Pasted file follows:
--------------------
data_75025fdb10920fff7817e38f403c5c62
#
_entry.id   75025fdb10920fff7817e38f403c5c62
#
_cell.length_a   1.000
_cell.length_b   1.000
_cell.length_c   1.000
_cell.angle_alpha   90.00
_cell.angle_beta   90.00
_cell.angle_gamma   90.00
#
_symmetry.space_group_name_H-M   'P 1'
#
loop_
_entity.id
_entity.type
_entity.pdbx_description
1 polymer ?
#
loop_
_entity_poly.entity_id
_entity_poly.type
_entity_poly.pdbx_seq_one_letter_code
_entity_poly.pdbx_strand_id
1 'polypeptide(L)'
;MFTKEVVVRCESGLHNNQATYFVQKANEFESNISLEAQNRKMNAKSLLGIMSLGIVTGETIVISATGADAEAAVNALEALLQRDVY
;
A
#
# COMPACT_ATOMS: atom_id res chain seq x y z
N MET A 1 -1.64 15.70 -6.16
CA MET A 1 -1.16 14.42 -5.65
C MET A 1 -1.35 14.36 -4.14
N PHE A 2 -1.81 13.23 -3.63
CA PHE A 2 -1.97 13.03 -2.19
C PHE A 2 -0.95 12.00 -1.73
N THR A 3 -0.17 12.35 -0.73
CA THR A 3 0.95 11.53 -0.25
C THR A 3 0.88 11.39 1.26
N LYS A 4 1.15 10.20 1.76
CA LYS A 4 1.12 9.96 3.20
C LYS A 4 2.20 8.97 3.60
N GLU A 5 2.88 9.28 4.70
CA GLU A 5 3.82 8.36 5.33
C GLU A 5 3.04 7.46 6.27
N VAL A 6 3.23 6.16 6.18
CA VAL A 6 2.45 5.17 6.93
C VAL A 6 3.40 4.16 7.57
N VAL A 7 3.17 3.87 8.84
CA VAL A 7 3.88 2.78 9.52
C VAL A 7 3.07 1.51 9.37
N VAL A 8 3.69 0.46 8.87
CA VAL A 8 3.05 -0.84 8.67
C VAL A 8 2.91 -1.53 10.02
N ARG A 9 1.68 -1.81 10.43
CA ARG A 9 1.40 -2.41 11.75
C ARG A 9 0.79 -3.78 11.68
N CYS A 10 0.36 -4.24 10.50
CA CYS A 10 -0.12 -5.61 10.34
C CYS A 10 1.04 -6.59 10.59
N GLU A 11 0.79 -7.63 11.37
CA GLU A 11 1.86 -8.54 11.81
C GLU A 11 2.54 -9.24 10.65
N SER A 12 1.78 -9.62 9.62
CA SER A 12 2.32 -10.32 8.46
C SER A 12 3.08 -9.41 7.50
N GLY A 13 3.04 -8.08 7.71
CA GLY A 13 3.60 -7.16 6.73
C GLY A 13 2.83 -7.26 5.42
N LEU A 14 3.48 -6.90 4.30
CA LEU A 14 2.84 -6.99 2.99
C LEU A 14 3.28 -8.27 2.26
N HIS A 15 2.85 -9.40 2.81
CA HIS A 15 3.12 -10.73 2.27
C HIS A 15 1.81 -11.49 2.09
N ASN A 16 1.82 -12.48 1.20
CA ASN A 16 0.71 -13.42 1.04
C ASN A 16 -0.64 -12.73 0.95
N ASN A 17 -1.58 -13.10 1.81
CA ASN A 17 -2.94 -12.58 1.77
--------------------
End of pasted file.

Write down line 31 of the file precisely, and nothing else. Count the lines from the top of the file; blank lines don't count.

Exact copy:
N MET A 1 -1.64 15.70 -6.16